There are a number of key ingredients required to at least facilitate the growth of a tech industry anywhere. So neither Austin – nor any other city for that matter – is wrong to try. Some of the conditions necessary include: an open economy, a creative culture, a skilled technical workforce preferably coming out of a nearby major educational institution, and finally, the kind of capital available locally that is required for small firms to become bigger firms. Right now Austin has everything but the capital.

Almost exactly one year ago, a report from St. Edward's University ranked Austin first in the nation for the density of start-ups calling this city their home. However, the same report also highlighted the severe lack of capital required for any start-ups with potential to scale up and become more than just a good idea. In fact, the city was ranked 12th in the country for sources of investment capital for growth-stage start-ups.

Paul O'Brien is a start-up executive and head of VC Development at Accelerate Texas. O'Brien grew up in Michigan during the decline of the motor industry but then spent several years in Silicon Valley as that economy exploded. Now living in Austin for almost a decade, he is one of many here determined to make this city an authentic tech hub.

"So here's the thing: People perceive this city as a great place to start a company," he says. "Californians are flocking here with new start-up ideas, but there's only so much you can do in Austin."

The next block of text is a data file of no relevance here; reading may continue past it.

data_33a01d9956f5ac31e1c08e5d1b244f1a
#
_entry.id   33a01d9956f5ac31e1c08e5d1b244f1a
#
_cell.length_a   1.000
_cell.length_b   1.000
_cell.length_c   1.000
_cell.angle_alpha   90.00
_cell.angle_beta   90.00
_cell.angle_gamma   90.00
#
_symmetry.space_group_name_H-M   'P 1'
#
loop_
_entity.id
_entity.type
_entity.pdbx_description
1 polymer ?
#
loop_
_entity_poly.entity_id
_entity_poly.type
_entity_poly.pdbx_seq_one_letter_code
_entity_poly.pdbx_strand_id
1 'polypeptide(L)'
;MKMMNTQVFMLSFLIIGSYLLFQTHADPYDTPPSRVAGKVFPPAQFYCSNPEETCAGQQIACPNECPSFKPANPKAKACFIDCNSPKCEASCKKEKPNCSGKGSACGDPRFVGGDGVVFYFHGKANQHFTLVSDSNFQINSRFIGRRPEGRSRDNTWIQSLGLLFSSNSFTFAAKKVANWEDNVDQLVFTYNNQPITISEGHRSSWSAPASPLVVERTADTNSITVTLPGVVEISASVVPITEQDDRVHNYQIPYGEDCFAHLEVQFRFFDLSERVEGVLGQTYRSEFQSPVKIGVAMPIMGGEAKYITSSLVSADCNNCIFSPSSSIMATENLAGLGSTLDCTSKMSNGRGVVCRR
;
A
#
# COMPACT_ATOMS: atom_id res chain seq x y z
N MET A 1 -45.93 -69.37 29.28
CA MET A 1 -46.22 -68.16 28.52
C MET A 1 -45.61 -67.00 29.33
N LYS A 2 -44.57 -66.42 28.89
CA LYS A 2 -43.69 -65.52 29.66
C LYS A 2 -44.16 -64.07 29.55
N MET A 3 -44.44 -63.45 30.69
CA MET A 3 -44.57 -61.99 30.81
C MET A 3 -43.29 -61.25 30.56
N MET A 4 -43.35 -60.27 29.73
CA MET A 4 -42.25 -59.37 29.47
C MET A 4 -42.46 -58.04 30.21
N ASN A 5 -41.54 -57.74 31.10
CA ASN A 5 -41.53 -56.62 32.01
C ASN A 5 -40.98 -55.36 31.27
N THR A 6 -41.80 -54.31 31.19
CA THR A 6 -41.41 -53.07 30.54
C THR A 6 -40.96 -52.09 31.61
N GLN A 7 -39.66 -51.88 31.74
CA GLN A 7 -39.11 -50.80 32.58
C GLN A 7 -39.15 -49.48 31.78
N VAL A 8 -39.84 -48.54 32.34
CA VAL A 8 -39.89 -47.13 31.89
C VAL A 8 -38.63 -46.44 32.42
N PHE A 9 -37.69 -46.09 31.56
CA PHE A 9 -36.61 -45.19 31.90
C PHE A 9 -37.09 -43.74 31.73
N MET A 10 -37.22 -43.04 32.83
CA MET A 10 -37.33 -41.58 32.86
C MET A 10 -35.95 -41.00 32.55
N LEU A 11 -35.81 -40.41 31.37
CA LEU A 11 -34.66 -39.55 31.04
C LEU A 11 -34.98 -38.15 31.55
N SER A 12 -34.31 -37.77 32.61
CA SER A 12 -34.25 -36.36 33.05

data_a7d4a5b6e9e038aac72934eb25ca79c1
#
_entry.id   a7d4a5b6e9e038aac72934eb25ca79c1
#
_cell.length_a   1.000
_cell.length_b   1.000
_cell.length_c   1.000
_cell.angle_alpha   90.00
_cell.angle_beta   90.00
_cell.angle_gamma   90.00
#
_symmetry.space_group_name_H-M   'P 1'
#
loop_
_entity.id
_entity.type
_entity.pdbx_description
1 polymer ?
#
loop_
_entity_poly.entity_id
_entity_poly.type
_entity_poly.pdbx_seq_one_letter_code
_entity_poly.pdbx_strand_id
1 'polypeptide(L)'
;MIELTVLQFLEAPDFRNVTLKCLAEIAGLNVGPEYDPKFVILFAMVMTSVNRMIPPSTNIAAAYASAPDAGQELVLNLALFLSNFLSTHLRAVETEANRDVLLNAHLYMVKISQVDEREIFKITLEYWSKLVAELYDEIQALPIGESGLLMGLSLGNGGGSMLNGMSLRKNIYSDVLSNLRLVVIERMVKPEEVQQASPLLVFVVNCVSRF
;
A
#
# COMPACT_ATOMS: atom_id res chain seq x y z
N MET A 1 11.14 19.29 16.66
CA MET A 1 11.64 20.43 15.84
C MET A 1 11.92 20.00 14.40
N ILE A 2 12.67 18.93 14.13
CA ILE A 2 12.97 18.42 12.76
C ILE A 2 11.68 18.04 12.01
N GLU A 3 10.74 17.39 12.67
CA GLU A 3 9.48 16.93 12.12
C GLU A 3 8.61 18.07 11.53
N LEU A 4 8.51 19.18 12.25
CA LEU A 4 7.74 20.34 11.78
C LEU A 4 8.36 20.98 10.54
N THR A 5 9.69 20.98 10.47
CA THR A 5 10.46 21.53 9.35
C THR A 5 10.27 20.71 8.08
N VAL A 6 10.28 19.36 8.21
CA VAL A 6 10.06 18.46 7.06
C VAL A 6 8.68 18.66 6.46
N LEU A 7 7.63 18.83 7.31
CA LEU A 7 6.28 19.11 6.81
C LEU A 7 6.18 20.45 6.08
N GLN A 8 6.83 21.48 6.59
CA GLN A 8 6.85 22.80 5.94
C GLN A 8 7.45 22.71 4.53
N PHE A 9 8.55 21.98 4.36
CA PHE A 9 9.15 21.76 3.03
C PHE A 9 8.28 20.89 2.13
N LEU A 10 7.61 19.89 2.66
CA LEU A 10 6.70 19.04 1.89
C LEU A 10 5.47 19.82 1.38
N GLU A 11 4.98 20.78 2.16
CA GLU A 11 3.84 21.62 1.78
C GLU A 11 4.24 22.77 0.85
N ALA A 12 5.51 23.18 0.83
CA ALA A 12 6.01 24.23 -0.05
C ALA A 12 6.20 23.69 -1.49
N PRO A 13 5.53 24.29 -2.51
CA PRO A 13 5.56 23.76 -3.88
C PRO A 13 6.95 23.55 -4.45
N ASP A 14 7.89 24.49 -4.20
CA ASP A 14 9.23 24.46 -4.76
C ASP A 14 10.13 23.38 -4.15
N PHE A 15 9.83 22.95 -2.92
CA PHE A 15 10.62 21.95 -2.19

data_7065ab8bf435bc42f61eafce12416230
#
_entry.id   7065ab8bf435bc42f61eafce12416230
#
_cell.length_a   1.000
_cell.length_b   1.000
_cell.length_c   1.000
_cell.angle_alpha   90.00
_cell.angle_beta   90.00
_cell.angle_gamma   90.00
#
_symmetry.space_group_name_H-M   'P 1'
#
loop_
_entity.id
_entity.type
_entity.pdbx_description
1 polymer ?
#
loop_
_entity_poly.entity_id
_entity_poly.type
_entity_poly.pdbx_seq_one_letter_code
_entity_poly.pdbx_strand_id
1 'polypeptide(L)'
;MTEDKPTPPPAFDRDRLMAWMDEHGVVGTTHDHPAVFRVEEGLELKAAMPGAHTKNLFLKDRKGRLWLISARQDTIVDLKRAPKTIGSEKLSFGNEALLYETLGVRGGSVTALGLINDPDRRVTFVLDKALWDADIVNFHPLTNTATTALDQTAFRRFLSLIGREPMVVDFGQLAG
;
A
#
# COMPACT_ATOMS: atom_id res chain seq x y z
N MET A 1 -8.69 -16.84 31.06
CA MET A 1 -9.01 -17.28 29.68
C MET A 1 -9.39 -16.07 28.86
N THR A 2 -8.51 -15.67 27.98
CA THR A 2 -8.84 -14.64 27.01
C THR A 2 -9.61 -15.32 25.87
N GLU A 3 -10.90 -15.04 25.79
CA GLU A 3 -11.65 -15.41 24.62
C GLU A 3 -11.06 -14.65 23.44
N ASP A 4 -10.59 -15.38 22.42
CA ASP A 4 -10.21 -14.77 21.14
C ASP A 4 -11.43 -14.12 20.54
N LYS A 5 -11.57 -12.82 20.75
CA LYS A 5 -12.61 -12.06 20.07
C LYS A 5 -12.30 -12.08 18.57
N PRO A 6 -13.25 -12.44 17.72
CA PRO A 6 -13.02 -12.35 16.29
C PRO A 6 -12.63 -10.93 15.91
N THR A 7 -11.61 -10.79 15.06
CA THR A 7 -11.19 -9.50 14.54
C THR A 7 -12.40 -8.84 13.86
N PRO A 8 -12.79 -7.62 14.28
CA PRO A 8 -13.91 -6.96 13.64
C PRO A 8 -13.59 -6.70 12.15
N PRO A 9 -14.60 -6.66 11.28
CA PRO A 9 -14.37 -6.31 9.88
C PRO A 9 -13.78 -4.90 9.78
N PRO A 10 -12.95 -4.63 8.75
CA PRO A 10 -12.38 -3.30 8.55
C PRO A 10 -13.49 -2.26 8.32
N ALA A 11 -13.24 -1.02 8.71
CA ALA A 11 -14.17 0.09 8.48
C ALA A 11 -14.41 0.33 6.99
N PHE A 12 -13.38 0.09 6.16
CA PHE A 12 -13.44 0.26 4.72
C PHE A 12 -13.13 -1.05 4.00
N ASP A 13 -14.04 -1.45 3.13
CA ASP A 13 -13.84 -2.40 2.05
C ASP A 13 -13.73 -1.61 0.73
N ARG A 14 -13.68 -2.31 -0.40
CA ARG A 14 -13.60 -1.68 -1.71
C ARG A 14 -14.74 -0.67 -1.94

O'Brien acknowledges the role semantics has played in Austin developing its tech hub status. "In my opinion, this is unequivocally the best place in the world to be a certain kind of entrepreneur," says O'Brien. In other words, Austin may be the "live music capital of the world" for country, rock, and blues musicians, but ask an electro or dubstep artist and they might have a different opinion. "It's extremely supportive. We have a tremendous amount of resources, not to mention the largest GDP in the country, and the city is hours from economic powerhouses like Dallas, Houston, and San Antonio. Combine that with the very friendly business climate, the low cost of living and high educational standards, and I can't name any other place in the country that would rival this city for – to be clear – the ease of starting a business."

“So here’s the thing: People perceive this city as a great place to start a company,” Paul O’Brien says. “Californians are flocking here with new start-up ideas, but there’s only so much you can do in Austin.”